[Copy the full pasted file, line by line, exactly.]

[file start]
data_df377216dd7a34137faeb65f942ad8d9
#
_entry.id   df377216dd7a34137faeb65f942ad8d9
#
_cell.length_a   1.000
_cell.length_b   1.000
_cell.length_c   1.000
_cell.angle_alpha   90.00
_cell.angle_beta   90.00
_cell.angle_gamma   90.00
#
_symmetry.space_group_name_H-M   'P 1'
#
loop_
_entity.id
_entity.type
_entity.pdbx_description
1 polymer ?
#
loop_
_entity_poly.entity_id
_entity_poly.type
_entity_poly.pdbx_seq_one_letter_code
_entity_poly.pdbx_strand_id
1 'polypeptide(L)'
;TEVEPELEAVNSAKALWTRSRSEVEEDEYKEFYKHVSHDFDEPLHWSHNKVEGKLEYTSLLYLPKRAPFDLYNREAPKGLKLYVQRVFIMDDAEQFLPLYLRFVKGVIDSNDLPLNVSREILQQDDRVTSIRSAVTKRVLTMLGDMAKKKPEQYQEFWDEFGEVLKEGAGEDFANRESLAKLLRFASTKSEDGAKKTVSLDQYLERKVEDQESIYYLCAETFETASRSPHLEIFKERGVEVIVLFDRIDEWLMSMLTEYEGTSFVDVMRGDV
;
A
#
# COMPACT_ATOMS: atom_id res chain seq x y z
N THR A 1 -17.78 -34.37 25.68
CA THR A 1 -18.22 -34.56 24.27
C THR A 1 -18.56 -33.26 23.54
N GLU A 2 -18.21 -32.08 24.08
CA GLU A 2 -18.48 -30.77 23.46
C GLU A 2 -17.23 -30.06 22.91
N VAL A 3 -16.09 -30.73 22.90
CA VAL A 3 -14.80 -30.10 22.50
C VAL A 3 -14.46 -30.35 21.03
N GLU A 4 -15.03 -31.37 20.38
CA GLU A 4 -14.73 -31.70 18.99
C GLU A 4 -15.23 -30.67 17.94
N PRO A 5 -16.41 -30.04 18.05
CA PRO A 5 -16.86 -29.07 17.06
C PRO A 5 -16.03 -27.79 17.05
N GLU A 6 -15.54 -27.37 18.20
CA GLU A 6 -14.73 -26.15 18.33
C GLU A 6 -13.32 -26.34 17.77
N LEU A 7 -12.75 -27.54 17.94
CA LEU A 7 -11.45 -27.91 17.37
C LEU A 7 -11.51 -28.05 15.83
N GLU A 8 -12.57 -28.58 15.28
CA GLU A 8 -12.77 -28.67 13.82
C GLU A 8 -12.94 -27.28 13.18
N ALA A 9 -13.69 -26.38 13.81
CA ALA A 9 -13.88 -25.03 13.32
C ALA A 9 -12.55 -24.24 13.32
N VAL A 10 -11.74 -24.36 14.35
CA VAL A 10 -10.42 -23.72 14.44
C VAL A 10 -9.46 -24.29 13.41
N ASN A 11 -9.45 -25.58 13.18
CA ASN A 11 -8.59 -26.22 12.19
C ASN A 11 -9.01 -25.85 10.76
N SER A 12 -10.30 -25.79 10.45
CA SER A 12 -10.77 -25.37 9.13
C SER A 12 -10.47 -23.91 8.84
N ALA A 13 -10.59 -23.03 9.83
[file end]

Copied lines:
data_df377216dd7a34137faeb65f942ad8d9
#
_entry.id   df377216dd7a34137faeb65f942ad8d9
#
_cell.length_a   1.000
_cell.length_b   1.000
_cell.length_c   1.000
_cell.angle_alpha   90.00
_cell.angle_beta   90.00
_cell.angle_gamma   90.00
#
_symmetry.space_group_name_H-M   'P 1'
#
loop_
_entity.id
_entity.type
_entity.pdbx_description
1 polymer ?
#
loop_
_entity_poly.entity_id
_entity_poly.type
_entity_poly.pdbx_seq_one_letter_code
_entity_poly.pdbx_strand_id
1 'polypeptide(L)'
;TEVEPELEAVNSAKALWTRSRSEVEEDEYKEFYKHVSHDFDEPLHWSHNKVEGKLEYTSLLYLPKRAPFDLYNREAPKGLKLYVQRVFIMDDAEQFLPLYLRFVKGVIDSNDLPLNVSREILQQDDRVTSIRSAVTKRVLTMLGDMAKKKPEQYQEFWDEFGEVLKEGAGEDFANRESLAKLLRFASTKSEDGAKKTVSLDQYLERKVEDQESIYYLCAETFETASRSPHLEIFKERGVEVIVLFDRIDEWLMSMLTEYEGTSFVDVMRGDV
;
A
#
# COMPACT_ATOMS: atom_id res chain seq x y z
N THR A 1 -17.78 -34.37 25.68
CA THR A 1 -18.22 -34.56 24.27
C THR A 1 -18.56 -33.26 23.54
N GLU A 2 -18.21 -32.08 24.08
CA GLU A 2 -18.48 -30.77 23.46
C GLU A 2 -17.23 -30.06 22.91
N VAL A 3 -16.09 -30.73 22.90
CA VAL A 3 -14.80 -30.10 22.50
C VAL A 3 -14.46 -30.35 21.03
N GLU A 4 -15.03 -31.37 20.38
CA GLU A 4 -14.73 -31.70 18.99
C GLU A 4 -15.23 -30.67 17.94
N PRO A 5 -16.41 -30.04 18.05
CA PRO A 5 -16.86 -29.07 17.06
C PRO A 5 -16.03 -27.79 17.05
N GLU A 6 -15.54 -27.37 18.20
CA GLU A 6 -14.73 -26.15 18.33
C GLU A 6 -13.32 -26.34 17.77
N LEU A 7 -12.75 -27.54 17.94
CA LEU A 7 -11.45 -27.91 17.37
C LEU A 7 -11.51 -28.05 15.83
N GLU A 8 -12.57 -28.58 15.28
CA GLU A 8 -12.77 -28.67 13.82
C GLU A 8 -12.94 -27.28 13.18
N ALA A 9 -13.69 -26.38 13.81
CA ALA A 9 -13.88 -25.03 13.32
C ALA A 9 -12.55 -24.24 13.32
N VAL A 10 -11.74 -24.36 14.35
CA VAL A 10 -10.42 -23.72 14.44
C VAL A 10 -9.46 -24.29 13.41
N ASN A 11 -9.45 -25.58 13.18
CA ASN A 11 -8.59 -26.22 12.19
C ASN A 11 -9.01 -25.85 10.76
N SER A 12 -10.30 -25.79 10.45
CA SER A 12 -10.77 -25.37 9.13
C SER A 12 -10.47 -23.91 8.84
N ALA A 13 -10.59 -23.03 9.83